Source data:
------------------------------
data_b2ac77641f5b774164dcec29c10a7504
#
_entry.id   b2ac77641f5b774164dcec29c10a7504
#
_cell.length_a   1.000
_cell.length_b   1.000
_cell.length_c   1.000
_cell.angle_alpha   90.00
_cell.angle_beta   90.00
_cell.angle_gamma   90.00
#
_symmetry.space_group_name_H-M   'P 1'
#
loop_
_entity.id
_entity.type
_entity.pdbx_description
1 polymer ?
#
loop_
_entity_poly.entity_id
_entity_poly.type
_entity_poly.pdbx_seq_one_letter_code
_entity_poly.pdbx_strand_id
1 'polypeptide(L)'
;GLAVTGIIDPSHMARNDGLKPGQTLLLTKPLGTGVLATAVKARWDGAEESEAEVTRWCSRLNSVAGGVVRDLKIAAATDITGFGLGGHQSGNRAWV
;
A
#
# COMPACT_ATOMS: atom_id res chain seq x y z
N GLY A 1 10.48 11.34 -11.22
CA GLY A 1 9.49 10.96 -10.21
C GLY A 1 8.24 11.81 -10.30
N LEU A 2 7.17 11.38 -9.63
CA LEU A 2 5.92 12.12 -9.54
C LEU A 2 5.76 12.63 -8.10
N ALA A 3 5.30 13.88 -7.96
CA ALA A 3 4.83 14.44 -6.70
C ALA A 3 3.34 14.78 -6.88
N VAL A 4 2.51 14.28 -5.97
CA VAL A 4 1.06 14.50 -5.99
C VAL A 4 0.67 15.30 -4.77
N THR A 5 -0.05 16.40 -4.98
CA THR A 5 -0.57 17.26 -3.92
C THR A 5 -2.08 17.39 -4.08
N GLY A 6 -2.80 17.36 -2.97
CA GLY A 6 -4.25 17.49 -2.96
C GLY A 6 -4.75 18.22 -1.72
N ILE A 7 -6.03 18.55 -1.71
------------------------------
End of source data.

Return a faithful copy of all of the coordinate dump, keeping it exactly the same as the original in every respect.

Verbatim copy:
data_b2ac77641f5b774164dcec29c10a7504
#
_entry.id   b2ac77641f5b774164dcec29c10a7504
#
_cell.length_a   1.000
_cell.length_b   1.000
_cell.length_c   1.000
_cell.angle_alpha   90.00
_cell.angle_beta   90.00
_cell.angle_gamma   90.00
#
_symmetry.space_group_name_H-M   'P 1'
#
loop_
_entity.id
_entity.type
_entity.pdbx_description
1 polymer ?
#
loop_
_entity_poly.entity_id
_entity_poly.type
_entity_poly.pdbx_seq_one_letter_code
_entity_poly.pdbx_strand_id
1 'polypeptide(L)'
;GLAVTGIIDPSHMARNDGLKPGQTLLLTKPLGTGVLATAVKARWDGAEESEAEVTRWCSRLNSVAGGVVRDLKIAAATDITGFGLGGHQSGNRAWV
;
A
#
# COMPACT_ATOMS: atom_id res chain seq x y z
N GLY A 1 10.48 11.34 -11.22
CA GLY A 1 9.49 10.96 -10.21
C GLY A 1 8.24 11.81 -10.30
N LEU A 2 7.17 11.38 -9.63
CA LEU A 2 5.92 12.12 -9.54
C LEU A 2 5.76 12.63 -8.10
N ALA A 3 5.30 13.88 -7.96
CA ALA A 3 4.83 14.44 -6.70
C ALA A 3 3.34 14.78 -6.88
N VAL A 4 2.51 14.28 -5.97
CA VAL A 4 1.06 14.50 -5.99
C VAL A 4 0.67 15.30 -4.77
N THR A 5 -0.05 16.40 -4.98
CA THR A 5 -0.57 17.26 -3.92
C THR A 5 -2.08 17.39 -4.08
N GLY A 6 -2.80 17.36 -2.97
CA GLY A 6 -4.25 17.49 -2.96
C GLY A 6 -4.75 18.22 -1.72
N ILE A 7 -6.03 18.55 -1.71